“In this issue, they could invest as little as Rs 55,000 compared to Rs 2.4 lakh in the Embassy REIT launched last year. Millennials can come forward as the minimum ticket size is less and participate in this opportunity,” said Vishal Ahuja, Head – Private Wealth Group, JLL India, adding that the investors could look at the first year pre-tax returns at 7.1% with a potential of an upside.
Arvind Nandan, Managing Director, Research & Consulting, Savills India is of the opinion that while a millennial cannot buy a REIT for Rs 5,000 to Rs 10,000 as they would pick up other investments like stocks in the market, an investment in REIT is still a small amount compared to buying real estate which is not less than Rs 50 lakh.
“Millennials could look at investing in REITs if they have Rs 5-10 lakh of investible surplus with them. If you have that surplus, you can expect returns as high as 7 percent. The entry point for a REIT is still high compared to other investments. You need a sizeable number of units for good return volumes,” he explains.
Pre-tax yields of REITs have proved to be better than the most widely-used investment options in the country. Interestingly, the yield gap widens when we take tax into consideration. The dividend portion of the income from REIT being non-taxable lends a significant advantage to a retail-investor, he said.
Post-tax returns of REITs could be almost twice or more than fixed deposits, recurring deposits, government bonds and other classes. Although PPFs provide higher returns and are non-taxable as well, the lock-in period involved in the relatively illiquid instrument, is a deterrent for investors - especially those in the younger age bracket, explains Nandan.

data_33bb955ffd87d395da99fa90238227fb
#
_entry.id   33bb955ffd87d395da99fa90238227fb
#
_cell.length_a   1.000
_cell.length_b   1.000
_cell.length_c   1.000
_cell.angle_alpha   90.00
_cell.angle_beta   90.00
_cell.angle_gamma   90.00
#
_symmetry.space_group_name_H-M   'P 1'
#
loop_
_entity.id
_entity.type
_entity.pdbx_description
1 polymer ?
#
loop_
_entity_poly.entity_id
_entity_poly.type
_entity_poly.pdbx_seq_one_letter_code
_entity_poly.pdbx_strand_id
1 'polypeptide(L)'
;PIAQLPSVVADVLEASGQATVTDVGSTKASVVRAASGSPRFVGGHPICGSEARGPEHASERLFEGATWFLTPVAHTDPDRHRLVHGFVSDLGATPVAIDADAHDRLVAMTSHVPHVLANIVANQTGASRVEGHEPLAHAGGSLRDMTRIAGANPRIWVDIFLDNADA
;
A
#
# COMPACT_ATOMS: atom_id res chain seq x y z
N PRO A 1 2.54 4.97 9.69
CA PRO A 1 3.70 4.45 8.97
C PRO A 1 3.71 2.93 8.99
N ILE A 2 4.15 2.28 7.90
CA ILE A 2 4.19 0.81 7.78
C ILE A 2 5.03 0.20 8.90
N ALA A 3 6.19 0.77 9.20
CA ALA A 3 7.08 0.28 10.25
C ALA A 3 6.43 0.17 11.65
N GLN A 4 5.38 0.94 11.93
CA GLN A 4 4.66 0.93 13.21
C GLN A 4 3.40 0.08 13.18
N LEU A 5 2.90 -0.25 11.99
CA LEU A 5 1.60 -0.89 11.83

REITs, on the contrary, much like pure equity products allow the ease of entry and exit to the retail investor at any point of time and that could interest the millennials, he says.
"REITs are an interesting and important part of asset allocation. One should put REITs ahead of gold in the sense of stability and regular income. On a regular basis, one should strive to have 5 percent of the total portfolio value in REITs. The expected yield for REITs is anywhere between 7 percent to 7.5 percent," said an analyst.
Things to remember
Also, for companies, especially in the outsourcing segment, the office still remains the cheapest and most effective way to deliver all the requisite infrastructure for the employees. A consequential de-densification of office spaces will mean the return of the golden rule (100 sq.ft. per person norm) of the early 2000s, Nandan said.
Besides the focus on IT companies, data centres, warehouses could emerge as the asset classes that generate increased interest among developers with respect to REITs in India. In the long term, and as markets mature, student housing and senior living also have an upside potential only, he said.
As for the pandemic and its impact on the commercial real estate market, it needs to be borne in mind that the current crisis has its roots in sociological and biological problems, unlike during the global financial crisis.“The biological nature of the problem has weakened the physical aspect of real estate occupancies but once a solution emerges from the scientific domain will be key to reinstating the confidence in this asset class,” Nandan said.